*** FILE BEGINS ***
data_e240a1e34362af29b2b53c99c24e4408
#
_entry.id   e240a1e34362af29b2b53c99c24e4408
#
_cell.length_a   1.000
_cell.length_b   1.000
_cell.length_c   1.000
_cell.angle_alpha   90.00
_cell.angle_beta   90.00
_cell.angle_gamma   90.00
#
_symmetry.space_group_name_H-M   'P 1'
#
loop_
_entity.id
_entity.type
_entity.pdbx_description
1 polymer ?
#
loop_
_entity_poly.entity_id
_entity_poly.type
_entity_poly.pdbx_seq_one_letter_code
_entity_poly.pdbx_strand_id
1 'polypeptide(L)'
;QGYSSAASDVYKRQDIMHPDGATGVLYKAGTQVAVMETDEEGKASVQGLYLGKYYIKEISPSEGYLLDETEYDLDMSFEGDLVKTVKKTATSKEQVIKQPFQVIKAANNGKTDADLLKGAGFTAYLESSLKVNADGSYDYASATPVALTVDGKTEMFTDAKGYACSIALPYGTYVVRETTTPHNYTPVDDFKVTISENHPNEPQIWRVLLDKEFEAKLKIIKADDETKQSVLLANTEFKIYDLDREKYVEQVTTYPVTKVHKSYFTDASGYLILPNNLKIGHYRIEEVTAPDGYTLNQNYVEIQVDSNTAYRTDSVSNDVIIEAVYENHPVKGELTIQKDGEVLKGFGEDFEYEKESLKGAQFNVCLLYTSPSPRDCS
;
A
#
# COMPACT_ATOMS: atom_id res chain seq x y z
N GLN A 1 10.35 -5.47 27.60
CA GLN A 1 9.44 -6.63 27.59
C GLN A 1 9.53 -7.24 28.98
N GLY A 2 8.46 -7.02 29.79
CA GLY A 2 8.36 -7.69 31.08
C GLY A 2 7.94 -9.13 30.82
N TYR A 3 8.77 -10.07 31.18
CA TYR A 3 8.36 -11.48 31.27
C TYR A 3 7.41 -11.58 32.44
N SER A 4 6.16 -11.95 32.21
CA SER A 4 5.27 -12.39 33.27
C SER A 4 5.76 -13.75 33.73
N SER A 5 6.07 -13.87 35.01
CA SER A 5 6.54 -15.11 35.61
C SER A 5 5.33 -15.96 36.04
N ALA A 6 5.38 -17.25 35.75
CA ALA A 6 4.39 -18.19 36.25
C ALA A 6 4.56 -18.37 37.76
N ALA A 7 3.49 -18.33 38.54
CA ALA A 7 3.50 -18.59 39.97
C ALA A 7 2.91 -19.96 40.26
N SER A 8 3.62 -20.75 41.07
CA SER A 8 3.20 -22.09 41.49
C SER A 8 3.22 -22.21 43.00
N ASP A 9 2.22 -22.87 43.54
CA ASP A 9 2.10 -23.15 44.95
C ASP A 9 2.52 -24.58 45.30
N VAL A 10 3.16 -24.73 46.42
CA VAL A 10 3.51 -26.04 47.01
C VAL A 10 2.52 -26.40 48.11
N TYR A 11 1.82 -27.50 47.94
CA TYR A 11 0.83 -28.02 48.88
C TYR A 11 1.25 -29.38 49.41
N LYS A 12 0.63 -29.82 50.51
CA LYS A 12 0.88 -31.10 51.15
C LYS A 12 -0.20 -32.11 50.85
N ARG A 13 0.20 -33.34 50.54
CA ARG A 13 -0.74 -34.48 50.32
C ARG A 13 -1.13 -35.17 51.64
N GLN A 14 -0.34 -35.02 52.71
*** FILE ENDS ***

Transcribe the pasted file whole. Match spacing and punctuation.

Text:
data_e240a1e34362af29b2b53c99c24e4408
#
_entry.id   e240a1e34362af29b2b53c99c24e4408
#
_cell.length_a   1.000
_cell.length_b   1.000
_cell.length_c   1.000
_cell.angle_alpha   90.00
_cell.angle_beta   90.00
_cell.angle_gamma   90.00
#
_symmetry.space_group_name_H-M   'P 1'
#
loop_
_entity.id
_entity.type
_entity.pdbx_description
1 polymer ?
#
loop_
_entity_poly.entity_id
_entity_poly.type
_entity_poly.pdbx_seq_one_letter_code
_entity_poly.pdbx_strand_id
1 'polypeptide(L)'
;QGYSSAASDVYKRQDIMHPDGATGVLYKAGTQVAVMETDEEGKASVQGLYLGKYYIKEISPSEGYLLDETEYDLDMSFEGDLVKTVKKTATSKEQVIKQPFQVIKAANNGKTDADLLKGAGFTAYLESSLKVNADGSYDYASATPVALTVDGKTEMFTDAKGYACSIALPYGTYVVRETTTPHNYTPVDDFKVTISENHPNEPQIWRVLLDKEFEAKLKIIKADDETKQSVLLANTEFKIYDLDREKYVEQVTTYPVTKVHKSYFTDASGYLILPNNLKIGHYRIEEVTAPDGYTLNQNYVEIQVDSNTAYRTDSVSNDVIIEAVYENHPVKGELTIQKDGEVLKGFGEDFEYEKESLKGAQFNVCLLYTSPSPRDCS
;
A
#
# COMPACT_ATOMS: atom_id res chain seq x y z
N GLN A 1 10.35 -5.47 27.60
CA GLN A 1 9.44 -6.63 27.59
C GLN A 1 9.53 -7.24 28.98
N GLY A 2 8.46 -7.02 29.79
CA GLY A 2 8.36 -7.69 31.08
C GLY A 2 7.94 -9.13 30.82
N TYR A 3 8.77 -10.07 31.18
CA TYR A 3 8.36 -11.48 31.27
C TYR A 3 7.41 -11.58 32.44
N SER A 4 6.16 -11.95 32.21
CA SER A 4 5.27 -12.39 33.27
C SER A 4 5.76 -13.75 33.73
N SER A 5 6.07 -13.87 35.01
CA SER A 5 6.54 -15.11 35.61
C SER A 5 5.33 -15.96 36.04
N ALA A 6 5.38 -17.25 35.75
CA ALA A 6 4.39 -18.19 36.25
C ALA A 6 4.56 -18.37 37.76
N ALA A 7 3.49 -18.33 38.54
CA ALA A 7 3.50 -18.59 39.97
C ALA A 7 2.91 -19.96 40.26
N SER A 8 3.62 -20.75 41.07
CA SER A 8 3.20 -22.09 41.49
C SER A 8 3.22 -22.21 43.00
N ASP A 9 2.22 -22.87 43.54
CA ASP A 9 2.10 -23.15 44.95
C ASP A 9 2.52 -24.58 45.30
N VAL A 10 3.16 -24.73 46.42
CA VAL A 10 3.51 -26.04 47.01
C VAL A 10 2.52 -26.40 48.11
N TYR A 11 1.82 -27.50 47.94
CA TYR A 11 0.83 -28.02 48.88
C TYR A 11 1.25 -29.38 49.41
N LYS A 12 0.63 -29.82 50.51
CA LYS A 12 0.88 -31.10 51.15
C LYS A 12 -0.20 -32.11 50.85
N ARG A 13 0.20 -33.34 50.54
CA ARG A 13 -0.74 -34.48 50.32
C ARG A 13 -1.13 -35.17 51.64
N GLN A 14 -0.34 -35.02 52.71